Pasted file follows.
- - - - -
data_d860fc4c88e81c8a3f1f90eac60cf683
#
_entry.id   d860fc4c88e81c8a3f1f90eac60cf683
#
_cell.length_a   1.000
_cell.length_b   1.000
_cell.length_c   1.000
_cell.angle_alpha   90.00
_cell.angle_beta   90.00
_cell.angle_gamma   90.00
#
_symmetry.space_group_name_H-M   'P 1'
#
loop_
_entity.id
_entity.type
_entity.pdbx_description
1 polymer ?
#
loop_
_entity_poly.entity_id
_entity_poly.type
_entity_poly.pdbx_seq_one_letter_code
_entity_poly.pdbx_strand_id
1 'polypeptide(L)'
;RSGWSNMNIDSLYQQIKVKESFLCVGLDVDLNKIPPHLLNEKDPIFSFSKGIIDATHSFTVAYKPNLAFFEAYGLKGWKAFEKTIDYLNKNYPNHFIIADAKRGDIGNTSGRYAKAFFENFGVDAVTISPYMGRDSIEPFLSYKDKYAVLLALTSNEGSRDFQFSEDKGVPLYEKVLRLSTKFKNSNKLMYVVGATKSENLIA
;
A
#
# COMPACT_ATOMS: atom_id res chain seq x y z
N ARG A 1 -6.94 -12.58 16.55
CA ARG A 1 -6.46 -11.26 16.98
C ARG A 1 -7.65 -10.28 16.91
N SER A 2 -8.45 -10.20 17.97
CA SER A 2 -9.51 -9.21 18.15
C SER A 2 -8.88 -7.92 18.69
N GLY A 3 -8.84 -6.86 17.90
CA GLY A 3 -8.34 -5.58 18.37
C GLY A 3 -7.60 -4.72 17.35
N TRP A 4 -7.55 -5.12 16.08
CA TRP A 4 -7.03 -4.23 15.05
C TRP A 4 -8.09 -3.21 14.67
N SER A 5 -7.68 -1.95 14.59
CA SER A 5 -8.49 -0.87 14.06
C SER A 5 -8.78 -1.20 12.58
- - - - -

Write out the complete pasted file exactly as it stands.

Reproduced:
data_d860fc4c88e81c8a3f1f90eac60cf683
#
_entry.id   d860fc4c88e81c8a3f1f90eac60cf683
#
_cell.length_a   1.000
_cell.length_b   1.000
_cell.length_c   1.000
_cell.angle_alpha   90.00
_cell.angle_beta   90.00
_cell.angle_gamma   90.00
#
_symmetry.space_group_name_H-M   'P 1'
#
loop_
_entity.id
_entity.type
_entity.pdbx_description
1 polymer ?
#
loop_
_entity_poly.entity_id
_entity_poly.type
_entity_poly.pdbx_seq_one_letter_code
_entity_poly.pdbx_strand_id
1 'polypeptide(L)'
;RSGWSNMNIDSLYQQIKVKESFLCVGLDVDLNKIPPHLLNEKDPIFSFSKGIIDATHSFTVAYKPNLAFFEAYGLKGWKAFEKTIDYLNKNYPNHFIIADAKRGDIGNTSGRYAKAFFENFGVDAVTISPYMGRDSIEPFLSYKDKYAVLLALTSNEGSRDFQFSEDKGVPLYEKVLRLSTKFKNSNKLMYVVGATKSENLIA
;
A
#
# COMPACT_ATOMS: atom_id res chain seq x y z
N ARG A 1 -6.94 -12.58 16.55
CA ARG A 1 -6.46 -11.26 16.98
C ARG A 1 -7.65 -10.28 16.91
N SER A 2 -8.45 -10.20 17.97
CA SER A 2 -9.51 -9.21 18.15
C SER A 2 -8.88 -7.92 18.69
N GLY A 3 -8.84 -6.86 17.90
CA GLY A 3 -8.34 -5.58 18.37
C GLY A 3 -7.60 -4.72 17.35
N TRP A 4 -7.55 -5.12 16.08
CA TRP A 4 -7.03 -4.23 15.05
C TRP A 4 -8.09 -3.21 14.67
N SER A 5 -7.68 -1.95 14.59
CA SER A 5 -8.49 -0.87 14.06
C SER A 5 -8.78 -1.20 12.58